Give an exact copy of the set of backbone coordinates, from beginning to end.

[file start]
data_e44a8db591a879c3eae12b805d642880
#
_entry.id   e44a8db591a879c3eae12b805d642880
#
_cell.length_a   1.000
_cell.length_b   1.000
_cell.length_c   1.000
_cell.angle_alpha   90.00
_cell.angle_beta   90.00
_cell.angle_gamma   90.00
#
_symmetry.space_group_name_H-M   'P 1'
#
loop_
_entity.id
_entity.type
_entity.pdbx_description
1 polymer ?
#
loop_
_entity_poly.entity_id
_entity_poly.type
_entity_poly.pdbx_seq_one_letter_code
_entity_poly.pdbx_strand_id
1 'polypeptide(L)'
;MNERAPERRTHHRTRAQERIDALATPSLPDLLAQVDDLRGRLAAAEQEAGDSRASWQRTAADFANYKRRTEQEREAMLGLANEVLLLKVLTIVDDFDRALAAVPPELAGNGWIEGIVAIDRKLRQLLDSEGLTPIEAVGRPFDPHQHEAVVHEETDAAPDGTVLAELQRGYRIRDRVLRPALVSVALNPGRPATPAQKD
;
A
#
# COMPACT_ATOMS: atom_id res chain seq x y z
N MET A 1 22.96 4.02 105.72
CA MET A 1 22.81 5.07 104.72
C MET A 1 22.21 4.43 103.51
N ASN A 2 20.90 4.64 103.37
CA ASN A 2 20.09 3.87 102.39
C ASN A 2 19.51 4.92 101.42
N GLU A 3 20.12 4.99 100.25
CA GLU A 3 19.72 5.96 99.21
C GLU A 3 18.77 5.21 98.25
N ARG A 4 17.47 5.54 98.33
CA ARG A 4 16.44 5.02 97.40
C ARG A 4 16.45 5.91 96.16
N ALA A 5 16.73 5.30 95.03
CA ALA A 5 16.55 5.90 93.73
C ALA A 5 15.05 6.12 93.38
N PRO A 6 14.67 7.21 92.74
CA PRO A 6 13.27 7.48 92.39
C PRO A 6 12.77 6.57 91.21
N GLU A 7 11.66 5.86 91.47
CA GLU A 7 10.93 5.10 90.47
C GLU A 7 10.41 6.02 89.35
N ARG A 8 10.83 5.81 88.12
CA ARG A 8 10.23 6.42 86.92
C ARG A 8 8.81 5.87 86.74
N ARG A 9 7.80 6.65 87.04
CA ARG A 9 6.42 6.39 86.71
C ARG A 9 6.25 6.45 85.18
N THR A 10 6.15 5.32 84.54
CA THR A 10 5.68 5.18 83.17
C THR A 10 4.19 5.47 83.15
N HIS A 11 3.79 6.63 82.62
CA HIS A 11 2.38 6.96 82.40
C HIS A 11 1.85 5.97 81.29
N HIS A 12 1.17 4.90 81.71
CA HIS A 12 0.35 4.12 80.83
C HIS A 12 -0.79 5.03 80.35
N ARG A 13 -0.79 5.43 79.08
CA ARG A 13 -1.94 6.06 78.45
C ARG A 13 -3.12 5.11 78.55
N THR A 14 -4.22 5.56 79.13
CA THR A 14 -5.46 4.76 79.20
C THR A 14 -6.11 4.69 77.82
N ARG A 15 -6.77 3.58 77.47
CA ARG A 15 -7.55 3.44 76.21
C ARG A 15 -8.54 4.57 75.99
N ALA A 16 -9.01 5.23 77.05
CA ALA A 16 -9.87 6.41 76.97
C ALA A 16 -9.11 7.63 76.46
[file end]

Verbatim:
data_e44a8db591a879c3eae12b805d642880
#
_entry.id   e44a8db591a879c3eae12b805d642880
#
_cell.length_a   1.000
_cell.length_b   1.000
_cell.length_c   1.000
_cell.angle_alpha   90.00
_cell.angle_beta   90.00
_cell.angle_gamma   90.00
#
_symmetry.space_group_name_H-M   'P 1'
#
loop_
_entity.id
_entity.type
_entity.pdbx_description
1 polymer ?
#
loop_
_entity_poly.entity_id
_entity_poly.type
_entity_poly.pdbx_seq_one_letter_code
_entity_poly.pdbx_strand_id
1 'polypeptide(L)'
;MNERAPERRTHHRTRAQERIDALATPSLPDLLAQVDDLRGRLAAAEQEAGDSRASWQRTAADFANYKRRTEQEREAMLGLANEVLLLKVLTIVDDFDRALAAVPPELAGNGWIEGIVAIDRKLRQLLDSEGLTPIEAVGRPFDPHQHEAVVHEETDAAPDGTVLAELQRGYRIRDRVLRPALVSVALNPGRPATPAQKD
;
A
#
# COMPACT_ATOMS: atom_id res chain seq x y z
N MET A 1 22.96 4.02 105.72
CA MET A 1 22.81 5.07 104.72
C MET A 1 22.21 4.43 103.51
N ASN A 2 20.90 4.64 103.37
CA ASN A 2 20.09 3.87 102.39
C ASN A 2 19.51 4.92 101.42
N GLU A 3 20.12 4.99 100.25
CA GLU A 3 19.72 5.96 99.21
C GLU A 3 18.77 5.21 98.25
N ARG A 4 17.47 5.54 98.33
CA ARG A 4 16.44 5.02 97.40
C ARG A 4 16.45 5.91 96.16
N ALA A 5 16.73 5.30 95.03
CA ALA A 5 16.55 5.90 93.73
C ALA A 5 15.05 6.12 93.38
N PRO A 6 14.67 7.21 92.74
CA PRO A 6 13.27 7.48 92.39
C PRO A 6 12.77 6.57 91.21
N GLU A 7 11.66 5.86 91.47
CA GLU A 7 10.93 5.10 90.47
C GLU A 7 10.41 6.02 89.35
N ARG A 8 10.83 5.81 88.12
CA ARG A 8 10.23 6.42 86.92
C ARG A 8 8.81 5.87 86.74
N ARG A 9 7.80 6.65 87.04
CA ARG A 9 6.42 6.39 86.71
C ARG A 9 6.25 6.45 85.18
N THR A 10 6.15 5.32 84.54
CA THR A 10 5.68 5.18 83.17
C THR A 10 4.19 5.47 83.15
N HIS A 11 3.79 6.63 82.62
CA HIS A 11 2.38 6.96 82.40
C HIS A 11 1.85 5.97 81.29
N HIS A 12 1.17 4.90 81.71
CA HIS A 12 0.35 4.12 80.83
C HIS A 12 -0.79 5.03 80.35
N ARG A 13 -0.79 5.43 79.08
CA ARG A 13 -1.94 6.06 78.45
C ARG A 13 -3.12 5.11 78.55
N THR A 14 -4.22 5.56 79.13
CA THR A 14 -5.46 4.76 79.20
C THR A 14 -6.11 4.69 77.82
N ARG A 15 -6.77 3.58 77.47
CA ARG A 15 -7.55 3.44 76.21
C ARG A 15 -8.54 4.57 75.99
N ALA A 16 -9.01 5.23 77.05
CA ALA A 16 -9.87 6.41 76.97
C ALA A 16 -9.11 7.63 76.46